Budget Speech by the Financial Secretary (1)(with video)

     Following is the full text of the Speech on the 2012-13 Budget delivered by the Financial Secretary, Mr John C Tsang, in the Legislative Council today (February 1):

Mr President,

     I move that the Appropriation Bill 2012 be read a second time.


2. This is my fifth Budget, and the last of the current-term Government.  In his Policy Address "From Strength to Strength" last October, the Chief Executive announced measures to relieve people's hardship, improve quality of life and promote social and economic development.  In this Budget, I shall provide the financial resources for the implementation of these measures.

3. Maintaining Hong Kong's steady economic growth is a major task of the current Government and also the overall aspiration of our society.  In this term of office, we have faced many ups and downs in the global economy.  The global financial tsunami in 2008 has brought about the most severe recession since the Great Depression in the 1930s, driving the global financial system to the brink of collapse.  Hong Kong was not exempt from this economic predicament.

4. Despite the hard hit, Hong Kong's economy has remained resilient and made an earlier recovery from the economic downturn than other advanced economies.  Our economy has achieved a cumulative growth of 19 per cent in real terms over the past five years of extreme volatility, and per capita Gross Domestic Product (GDP) reached an all-time high of US$34,200.

5. What is most encouraging is that the unemployment rate has fallen from its peak of 5.5 per cent in mid-2009 to 3.3 per cent recently, a level which signifies full employment.  Total employment in the local economy has increased by over 180 000 from its trough in 2009.  Income from employment for the lower-income groups registered a growth of 12.5 per cent over the past year.  After making adjustments for inflation, there was still an increase of seven per cent in real terms.  Median household income has risen by 11.1 per cent from $18,000 to $20,000, an increase of 5.1 per cent in real terms, reflecting an improvement in the livelihood of grass roots in the past year.

6. Hong Kong's swift economic recovery has much to do with our flexible economic system and overall competitiveness.  For 18 years in a row, Hong Kong has been ranked the world's freest economy by the Heritage Foundation.  Last year, Hong Kong was ranked the world's most competitive economy by the International Institute for Management Development in Lausanne, Switzerland.  Recently, the International Chamber of Commerce has rated Hong Kong as the world's most open market while the World Bank has ranked Hong Kong the second easiest place to do business.  In its 2011 report, the International Monetary Fund concluded that our policies and strategies to counter the financial turmoil contributed to Hong Kong's vigorous rebound from the crisis.  Hong Kong has also received the top triple-A credit rating from the international rating agency Standard & Poor's.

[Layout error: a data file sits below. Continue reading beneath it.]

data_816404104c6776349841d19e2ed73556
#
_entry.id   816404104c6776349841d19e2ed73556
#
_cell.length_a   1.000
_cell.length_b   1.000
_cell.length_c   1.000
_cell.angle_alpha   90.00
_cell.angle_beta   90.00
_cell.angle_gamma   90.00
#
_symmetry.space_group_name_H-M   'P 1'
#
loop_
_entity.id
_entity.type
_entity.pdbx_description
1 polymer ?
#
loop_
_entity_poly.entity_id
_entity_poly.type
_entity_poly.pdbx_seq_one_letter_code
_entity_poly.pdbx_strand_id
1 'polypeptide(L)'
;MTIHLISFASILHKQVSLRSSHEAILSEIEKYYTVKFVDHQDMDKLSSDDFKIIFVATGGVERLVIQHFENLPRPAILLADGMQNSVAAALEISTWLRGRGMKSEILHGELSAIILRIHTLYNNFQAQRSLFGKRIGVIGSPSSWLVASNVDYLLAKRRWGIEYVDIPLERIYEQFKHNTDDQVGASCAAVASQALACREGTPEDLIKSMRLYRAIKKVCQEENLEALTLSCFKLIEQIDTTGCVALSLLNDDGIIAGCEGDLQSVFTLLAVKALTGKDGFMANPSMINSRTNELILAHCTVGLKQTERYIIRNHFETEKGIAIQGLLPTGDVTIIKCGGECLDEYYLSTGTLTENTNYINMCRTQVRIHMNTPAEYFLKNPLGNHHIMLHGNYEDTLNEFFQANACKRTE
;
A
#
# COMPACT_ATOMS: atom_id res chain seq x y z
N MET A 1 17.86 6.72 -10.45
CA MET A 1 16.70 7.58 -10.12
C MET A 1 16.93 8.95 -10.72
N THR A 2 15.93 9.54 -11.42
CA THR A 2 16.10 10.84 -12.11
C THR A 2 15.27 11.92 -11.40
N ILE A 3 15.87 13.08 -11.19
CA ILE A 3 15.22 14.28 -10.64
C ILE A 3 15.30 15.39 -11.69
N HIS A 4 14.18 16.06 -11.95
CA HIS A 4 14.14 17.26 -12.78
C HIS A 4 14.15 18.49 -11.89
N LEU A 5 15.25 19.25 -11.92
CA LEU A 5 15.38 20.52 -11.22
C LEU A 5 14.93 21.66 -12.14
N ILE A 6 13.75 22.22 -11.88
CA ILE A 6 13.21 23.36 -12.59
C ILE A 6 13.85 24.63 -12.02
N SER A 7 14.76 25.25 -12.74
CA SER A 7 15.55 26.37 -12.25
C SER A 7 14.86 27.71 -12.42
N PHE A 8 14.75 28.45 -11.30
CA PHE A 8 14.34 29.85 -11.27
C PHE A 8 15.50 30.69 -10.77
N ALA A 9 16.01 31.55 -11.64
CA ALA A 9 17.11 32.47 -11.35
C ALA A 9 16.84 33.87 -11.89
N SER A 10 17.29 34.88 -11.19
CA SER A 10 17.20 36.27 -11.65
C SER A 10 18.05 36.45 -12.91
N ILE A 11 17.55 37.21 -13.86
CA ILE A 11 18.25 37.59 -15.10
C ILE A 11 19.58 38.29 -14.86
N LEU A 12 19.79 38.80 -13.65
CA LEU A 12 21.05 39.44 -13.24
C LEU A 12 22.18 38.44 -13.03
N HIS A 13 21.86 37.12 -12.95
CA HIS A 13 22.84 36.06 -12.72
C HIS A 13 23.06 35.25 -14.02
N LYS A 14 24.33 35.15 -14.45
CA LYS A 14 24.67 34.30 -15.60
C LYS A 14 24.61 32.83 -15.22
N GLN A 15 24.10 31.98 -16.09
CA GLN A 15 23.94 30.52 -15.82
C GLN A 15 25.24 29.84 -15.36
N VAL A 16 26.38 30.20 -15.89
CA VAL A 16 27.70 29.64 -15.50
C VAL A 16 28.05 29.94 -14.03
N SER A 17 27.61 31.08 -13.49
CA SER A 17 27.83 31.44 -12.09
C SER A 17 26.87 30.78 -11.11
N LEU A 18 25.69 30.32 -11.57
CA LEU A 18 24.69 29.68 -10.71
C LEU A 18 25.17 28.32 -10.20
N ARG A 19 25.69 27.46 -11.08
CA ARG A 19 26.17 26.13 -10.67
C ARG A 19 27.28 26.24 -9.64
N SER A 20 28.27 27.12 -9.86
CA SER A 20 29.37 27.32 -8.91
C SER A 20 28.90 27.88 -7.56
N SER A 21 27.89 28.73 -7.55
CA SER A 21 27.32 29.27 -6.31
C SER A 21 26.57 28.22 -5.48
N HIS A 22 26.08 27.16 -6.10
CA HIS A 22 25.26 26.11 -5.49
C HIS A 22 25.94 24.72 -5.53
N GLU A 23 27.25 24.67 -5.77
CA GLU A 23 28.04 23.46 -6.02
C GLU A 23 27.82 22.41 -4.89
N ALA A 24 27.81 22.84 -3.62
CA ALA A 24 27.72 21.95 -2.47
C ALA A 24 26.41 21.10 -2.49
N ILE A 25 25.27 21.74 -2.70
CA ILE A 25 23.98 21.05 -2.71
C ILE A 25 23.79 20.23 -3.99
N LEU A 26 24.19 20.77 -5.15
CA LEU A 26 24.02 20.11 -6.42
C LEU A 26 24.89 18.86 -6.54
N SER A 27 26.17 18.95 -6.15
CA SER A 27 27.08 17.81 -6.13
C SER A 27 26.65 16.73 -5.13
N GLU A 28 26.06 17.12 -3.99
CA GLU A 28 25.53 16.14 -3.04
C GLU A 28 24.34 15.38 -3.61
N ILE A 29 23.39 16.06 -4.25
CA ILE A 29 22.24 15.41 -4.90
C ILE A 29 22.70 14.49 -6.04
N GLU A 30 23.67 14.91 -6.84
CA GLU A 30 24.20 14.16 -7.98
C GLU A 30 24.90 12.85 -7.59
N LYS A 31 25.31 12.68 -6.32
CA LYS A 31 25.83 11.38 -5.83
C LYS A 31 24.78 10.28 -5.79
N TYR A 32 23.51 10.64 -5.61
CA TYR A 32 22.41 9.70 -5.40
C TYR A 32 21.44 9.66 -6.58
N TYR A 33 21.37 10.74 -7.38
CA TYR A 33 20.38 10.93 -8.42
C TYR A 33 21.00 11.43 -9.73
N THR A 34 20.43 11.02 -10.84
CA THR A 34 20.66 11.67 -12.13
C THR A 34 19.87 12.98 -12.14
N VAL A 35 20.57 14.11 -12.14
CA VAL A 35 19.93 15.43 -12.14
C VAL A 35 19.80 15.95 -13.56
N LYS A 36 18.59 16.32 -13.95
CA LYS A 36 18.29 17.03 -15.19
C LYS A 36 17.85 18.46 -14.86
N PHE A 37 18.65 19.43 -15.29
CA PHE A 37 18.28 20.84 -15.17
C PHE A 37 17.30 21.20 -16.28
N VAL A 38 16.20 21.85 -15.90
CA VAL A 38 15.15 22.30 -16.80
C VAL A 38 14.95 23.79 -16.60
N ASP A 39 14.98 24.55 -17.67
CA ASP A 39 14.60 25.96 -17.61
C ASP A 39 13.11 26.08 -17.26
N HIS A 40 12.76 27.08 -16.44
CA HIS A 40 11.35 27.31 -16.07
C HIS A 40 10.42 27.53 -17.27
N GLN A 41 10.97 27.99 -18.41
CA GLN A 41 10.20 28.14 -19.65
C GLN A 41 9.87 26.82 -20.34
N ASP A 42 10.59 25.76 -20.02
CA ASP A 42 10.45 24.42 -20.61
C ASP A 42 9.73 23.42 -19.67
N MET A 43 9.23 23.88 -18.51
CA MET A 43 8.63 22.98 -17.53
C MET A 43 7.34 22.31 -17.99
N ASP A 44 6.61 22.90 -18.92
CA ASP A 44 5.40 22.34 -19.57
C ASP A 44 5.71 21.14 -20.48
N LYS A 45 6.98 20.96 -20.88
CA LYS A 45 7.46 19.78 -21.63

7. These assessments reflect the international acceptance of the sound economic fundamentals and effective economic policy framework of Hong Kong, and clearly illustrate that our socio-economic system is on par with international standards.  This is due recognition of Hong Kong's status in the international community.  Good credit ratings have also brought us concrete benefits.  The financing costs for enterprises have come down, making Hong Kong a preferred place for investors to do business, thereby creating more jobs.

8. Despite our resilience, we will not lower our sense of crisis.  The international financial markets are still in turmoil.  This, compounded by the unresolved economic troubles and the intricate problems of fiscal deficit and debt crisis in Europe and the US, could deal a more serious blow to the global economy than the 2008 financial tsunami.  We must, therefore, stay alert to unexpected crises and take precautions against any impact on our society.  Whether as individuals, as enterprises or as the community as a whole, we must strengthen our resilience to adversity and prepare ourselves for the challenges ahead.

9. To prepare for a potential external economic crisis this year, I shall propose in this Budget a series of measures to counter the risk of economic slowdown.  Underpinned by the strategy of "supporting enterprises to preserve employment and promoting economic development to protect people's livelihood", these measures will tide enterprises over difficult times, preserve employment and increase people's disposable cash at hand.  Apart from the cushion rendered to the economy, these measures will also help reduce the pressure of inflation on people in need, enabling our community to move on steadily.

10. I shall devote resources to all major aspects of our society, including education, medical services, social welfare, housing, infrastructure and various livelihood policy areas while promoting economic development.  These investments can help the coming generation to face new challenges.

(To be continued)

Ends/Wednesday, February 1, 2012
Issued at HKT 11:09